Time: Cultivate your relationship with yourself by making time to regularly check in. A good opportunity to do this is when you first wake up in the morning and when you are falling asleep at night.
Touch: Place your hands on your body: heart and belly. This helps to establish a point of contact; and it bring your attention to the physical and energetic sensations that you are experiencing.
Tone: Become mindful of your self-talk. How are you speaking to yourself? Try to adopt a gentle, soothing tone: think of how you would address a child or a close friend.
Tenderness: Offer loving kindness to yourself, as you would any other. Tend to your needs. Recognize that when you are coming from a place of strength and wholeness, there is so much more that you can give to others.
You can start by exploring this menu of simple but powerful tactics outlined by the Holistic Psychologist. She recommends cultivating a daily practice of setting boundaries, building emotional awareness, offering self-care and exploring what give you joy.
The holiday season is upon us. From the end of October onward, the stores
are packed with merchandise, and we are bombarded with the message to buy more,
more, more. Expressing love has become synonymous with gift giving.
A few years ago, I stopped to think about how I wanted to intentionally cultivate my own family traditions; and I spent some time reflecting on some important questions. What values do I want share with my child at this time of year? How can we meaningfully experience this season together? How can we give back to our community?
For me, quality time is very important. I want to fill my child with love and lasting memories. This is a gift that she can carry with her forever and it does not end up in the landfill. I also want her to learn the value of community and the importance giving over receiving.
To try to achieve these goals, we have established some traditions that we look forward to sharing.
Santa’s Anonymous: There are so many families who need help during the holiday season. If you visit a local mall, such as Hillside or Mayfair, between November 25 – December 6, 2019 you will find a Tree of Wishes. Low income children from across the CRD have requested a special gift to make their holiday season bright. Food hampers are also provided to their families.
Donations instead of gifts: Instead of giving large gifts to the adults in our family, I make donations in their honour to charities close to my heart; and I ask them to do the same for me. I also like to choose special books for each person, purchased from independent booksellers, like Munros, Bolen Books or Ivy’s Books. This not only supports authors and publishers but also local businesses.
Volunteering: There are many local not-for-profits looking for help at this time of year. In our family, we volunteer with a local chocolate maker. She raises money for Connections Place, a supportive drop-in centre for people facing mental health issues, through her annual fundraiser. My daughter and I help with the packaging and assembly. I also order her delicious chocolate for stocking stuffers.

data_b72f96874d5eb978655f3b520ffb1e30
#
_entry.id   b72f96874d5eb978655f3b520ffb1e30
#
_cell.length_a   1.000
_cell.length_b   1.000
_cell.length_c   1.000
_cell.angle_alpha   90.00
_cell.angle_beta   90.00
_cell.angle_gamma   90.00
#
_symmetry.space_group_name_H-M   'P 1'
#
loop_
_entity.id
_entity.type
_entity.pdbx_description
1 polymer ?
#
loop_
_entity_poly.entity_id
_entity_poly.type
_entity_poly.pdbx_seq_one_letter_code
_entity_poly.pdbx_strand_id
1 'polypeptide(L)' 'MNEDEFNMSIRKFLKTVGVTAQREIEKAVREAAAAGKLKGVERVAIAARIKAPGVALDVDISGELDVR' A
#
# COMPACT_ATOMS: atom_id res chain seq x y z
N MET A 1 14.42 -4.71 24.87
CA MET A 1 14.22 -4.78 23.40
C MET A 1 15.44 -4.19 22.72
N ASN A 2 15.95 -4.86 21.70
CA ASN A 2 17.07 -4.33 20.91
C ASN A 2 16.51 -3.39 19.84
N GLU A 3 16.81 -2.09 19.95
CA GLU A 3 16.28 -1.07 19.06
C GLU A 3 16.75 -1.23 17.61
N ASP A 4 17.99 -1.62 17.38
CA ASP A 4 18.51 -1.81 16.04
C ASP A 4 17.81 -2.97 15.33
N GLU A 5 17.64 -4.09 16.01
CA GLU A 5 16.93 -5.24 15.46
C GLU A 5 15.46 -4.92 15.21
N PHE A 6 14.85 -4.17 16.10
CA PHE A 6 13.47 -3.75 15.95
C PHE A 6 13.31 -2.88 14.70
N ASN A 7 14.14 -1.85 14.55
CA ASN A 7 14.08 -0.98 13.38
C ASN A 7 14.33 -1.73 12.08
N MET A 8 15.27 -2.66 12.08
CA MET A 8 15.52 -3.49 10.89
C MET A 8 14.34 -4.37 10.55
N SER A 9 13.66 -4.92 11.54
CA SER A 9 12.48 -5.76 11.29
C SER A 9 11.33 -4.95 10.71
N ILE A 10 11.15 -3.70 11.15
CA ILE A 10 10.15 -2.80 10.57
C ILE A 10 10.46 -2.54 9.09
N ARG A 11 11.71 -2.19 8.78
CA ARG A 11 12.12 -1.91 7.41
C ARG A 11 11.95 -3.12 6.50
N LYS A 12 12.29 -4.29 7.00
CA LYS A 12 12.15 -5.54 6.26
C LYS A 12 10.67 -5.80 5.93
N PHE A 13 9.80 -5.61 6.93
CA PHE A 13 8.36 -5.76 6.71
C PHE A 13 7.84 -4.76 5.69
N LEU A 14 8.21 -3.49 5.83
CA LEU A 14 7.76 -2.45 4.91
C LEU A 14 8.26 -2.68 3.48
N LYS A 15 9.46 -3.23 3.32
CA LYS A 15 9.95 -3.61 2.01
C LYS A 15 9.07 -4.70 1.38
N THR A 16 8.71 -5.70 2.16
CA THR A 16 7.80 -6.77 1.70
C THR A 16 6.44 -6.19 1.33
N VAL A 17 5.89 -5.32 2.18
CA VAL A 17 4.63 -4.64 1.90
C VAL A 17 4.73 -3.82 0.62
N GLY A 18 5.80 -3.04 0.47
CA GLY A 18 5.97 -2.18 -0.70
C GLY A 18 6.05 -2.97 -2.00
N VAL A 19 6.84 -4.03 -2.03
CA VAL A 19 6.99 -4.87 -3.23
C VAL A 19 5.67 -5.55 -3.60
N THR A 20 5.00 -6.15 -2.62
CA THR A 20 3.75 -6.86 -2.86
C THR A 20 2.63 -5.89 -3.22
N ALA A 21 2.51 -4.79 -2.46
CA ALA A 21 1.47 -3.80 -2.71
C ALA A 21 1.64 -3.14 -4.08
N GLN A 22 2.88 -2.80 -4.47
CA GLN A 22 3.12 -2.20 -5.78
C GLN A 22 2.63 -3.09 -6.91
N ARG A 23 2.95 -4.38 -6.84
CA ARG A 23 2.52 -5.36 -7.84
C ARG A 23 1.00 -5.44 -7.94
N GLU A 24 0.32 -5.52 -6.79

Baking: It is really fun to spend time together in the kitchen. There are so many delicious treats that you can bake at this time of year. We enjoy shortbread and sugar cookies. Decorating them together is the best part! You can gift your goodies to friends and family.
Host a Gingerbread Party: Invite a few of your child’s friends over to the house and decorate gingerbread houses. If you do not want to make them yourself, there are simple prepackaged options available at the grocery store.
Trim the Tree: We love to pick our tree together and spending an afternoon decorating it, while enjoying festive music and hot chocolate. My daughter loves putting the star on top at the end.
Community Events: There are so many great events taking place across the city and many of them are low cost or free. Here are a few events coming up this year:
Christmas Lights Across Canada: Celebrate the lighting of the provincial Christmas tree and the Parliament Buildings. Enjoy festive performances, music and seasonal treats. December 5, 2019.
Gingerbread Showcase: The Parkside Hotel & Spa hosts an annual Gingerbread Showcase in support of Habitat for Humanity. It is free to visit and you can enjoy exploring a wide range of creative and festive entries, in support of a good cause. You can vote for your favourite one. It runs November 16, 2019 – January 5, 2020.
Light Village: The Downtown Victoria Business Association is hosting a light maze in Centennial Square this holiday season. It will run from December 13, 2019 until the end of the month.
Christmas Movie Nights: Oak Bay Beach Hotel is hosting screenings throughout December. Holiday films are accompanied by light dinner, popcorn and house-made sweet-treats. Partial proceeds of all sales go to the David Foster Foundation. Films include: Love Actually; Elf; Home Alone; and the Polar Express.
Christmas at Butchart Gardens: Colourful lights and festivities are on offer at the world-famous gardens. It is hosted from December 1, 2019 – January 6, 2020. I like to take my daughter in the days following Christmas, as it is quieter, and it is nice to have something seasonal and bright to look forward to after all of the holiday fanfare is over.